Farmer Al Cramer of Crowley said he’s planning to cut back on his rice acreage and shift to soybeans “just because of the input costs.”

Kaplan farmer Ted Girouard said he’s going to continue with his rice acreage.

“I’m trying to be as efficient as I can with the acres I have,” Girouard said. “Even with these prices, that doesn’t mean we’re going to make money.”

David LaCour of Abbeville said he has already bought fertilizer to prevent increased expenses.

Farmers worldwide appear to be affected by higher costs, he said, possibly reducing the global rice crop.

LaCour said farmers have potential to make money, “if we can stay with our good yields and good prices.”

Lake Arthur farmer Kevin Berken said he hopes the low world stocks will mean continued higher prices. “So we’re poised for a perfect storm of sorts.”

If overseas buyers purchase U.S. rice, he said, that could raise prices more.

But Berken said he’s going to continue with the same acreage of rice that he’s grown for the past two years, and double up on soybean acreage.

Jackie Loewer, president of the Acadia Parish Rice Growers Association, said a few rice sales in Texas were made recently for $20 a barrel.

“I think the demand is out there that we can expect that to be the norm,” Loewer said.

Loewer also suggested that producers consider a uniform measure of rice in hundredweight. Currently, South Louisiana farmers measure rice in barrels while their counterparts in the northern part of the state use bushels.

Loewer said use of a hundredweight would make computations easier. “It’s to get more in line with the Chicago Board of Trade so computations would be easier to make.”

County agents said farmers remain concerned about increased expenses, but they are more optimistic than they have been in previous years.

“Farmers are optimistic for the first time in several years,” said Eddie Eskew, LSU AgCenter county agent. “However, they continue to worry about increased input costs, especially fuel and fertilizer, because these increases will continue to put pressure on break-even costs.”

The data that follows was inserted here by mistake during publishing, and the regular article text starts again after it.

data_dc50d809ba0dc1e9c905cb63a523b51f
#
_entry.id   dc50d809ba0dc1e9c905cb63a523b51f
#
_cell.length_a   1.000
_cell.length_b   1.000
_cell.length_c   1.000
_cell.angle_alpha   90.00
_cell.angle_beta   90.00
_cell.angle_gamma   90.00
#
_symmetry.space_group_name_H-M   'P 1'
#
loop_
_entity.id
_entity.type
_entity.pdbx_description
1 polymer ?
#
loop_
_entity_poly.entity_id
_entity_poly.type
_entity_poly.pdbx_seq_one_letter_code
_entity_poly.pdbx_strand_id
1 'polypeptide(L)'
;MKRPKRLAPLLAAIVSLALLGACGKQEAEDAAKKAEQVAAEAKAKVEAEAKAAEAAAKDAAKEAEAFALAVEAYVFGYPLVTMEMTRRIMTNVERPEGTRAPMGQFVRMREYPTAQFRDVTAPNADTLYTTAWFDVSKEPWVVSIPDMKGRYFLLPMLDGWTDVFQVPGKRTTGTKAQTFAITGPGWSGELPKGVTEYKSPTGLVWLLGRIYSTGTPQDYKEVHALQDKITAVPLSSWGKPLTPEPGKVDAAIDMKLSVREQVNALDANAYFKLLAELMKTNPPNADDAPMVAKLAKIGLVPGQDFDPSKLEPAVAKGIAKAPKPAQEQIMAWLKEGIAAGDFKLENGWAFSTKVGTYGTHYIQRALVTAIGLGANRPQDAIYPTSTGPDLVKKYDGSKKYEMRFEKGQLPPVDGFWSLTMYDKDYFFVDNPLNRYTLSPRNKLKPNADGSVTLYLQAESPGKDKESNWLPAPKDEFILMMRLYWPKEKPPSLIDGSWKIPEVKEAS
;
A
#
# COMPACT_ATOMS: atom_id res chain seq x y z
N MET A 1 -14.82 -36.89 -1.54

Keith Fontenot, LSU AgCenter county agent in Evangeline Parish, echoed Eskew’s comments.

“Our producers are optimistic but also apprehensive. The gloom and doom of last year is not there, but they are still cautious. Overall I would say the look is guardedly positive,” Fontenot said.

Howard Cormier, LSU AgCenter county agent in Vermilion Parish, said he has noticed farmers are more optimistic, but cautious. “The situation is vastly improved over last year at this time,” he said. “With current prices and prospects for increased demand for rice, many hope to regain financial footing in rice farming.”

Carlos Smith, LSU AgCenter county agent in Avoyelles Parish, said the amount of rice acreage in Central Louisiana is less certain because farmers in the area have more flexibility than in Southwest Louisiana. He said some will be tempted to shift from rice to soybeans because of high prices for that commodity and low input costs.

Dr. Ron Levy, LSU AgCenter county agent in Acadia Parish, said farmers are looking forward to the 2008 growing season.

"They see rice prices begin to inch higher and are optimistic that higher production costs can be offset by these higher prices. Good prices for other crops give them hope that rice's future will be as profitable.

Dr. Johnny Saichuk, LSU AgCenter rice specialist, told farmers that the verification program has shown rice farming can be profitable, even with the steep cost increases during the past two years.

“There’s still room in there to make money,” he said. “You just have to work harder.”

Saichuk urged farmers to have their soil tested to make sure the proper fertilizer is being used. In addition, timing of spraying, flooding and draining all affect yields, he said.

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Contacts: Dustin Harrell at (337) 788-7531, or dharrell@agcenter.lsu.edu

Kurt Guidry at (225) 578-4567, or kmguidry@agcenter.lsu.edu

Steve Linscombe at (337) 788-7531, or slinscombe@agcenter.lsu.edu

Eddie Eskew at (337) 824-1773, or eeskew@agcenter.lsu.edu

Keith Fontenot at (337) 363-5646, or kfontenot@agcenter.lsu.edu

Howard Cormier at (337) 898-4335, or hcormier@agcenter.lsu.edu

Carlos Smith at (318) 253-7526 or 473-6513, or csmith@agcenter.lsu.edu

Johnny Saichuk at (337) 788-7547, or jsaichuk@agcenter.lsu.edu

Writer: Bruce Schultz at (337) 788-8821, bschultz@agcenter.lsu.edu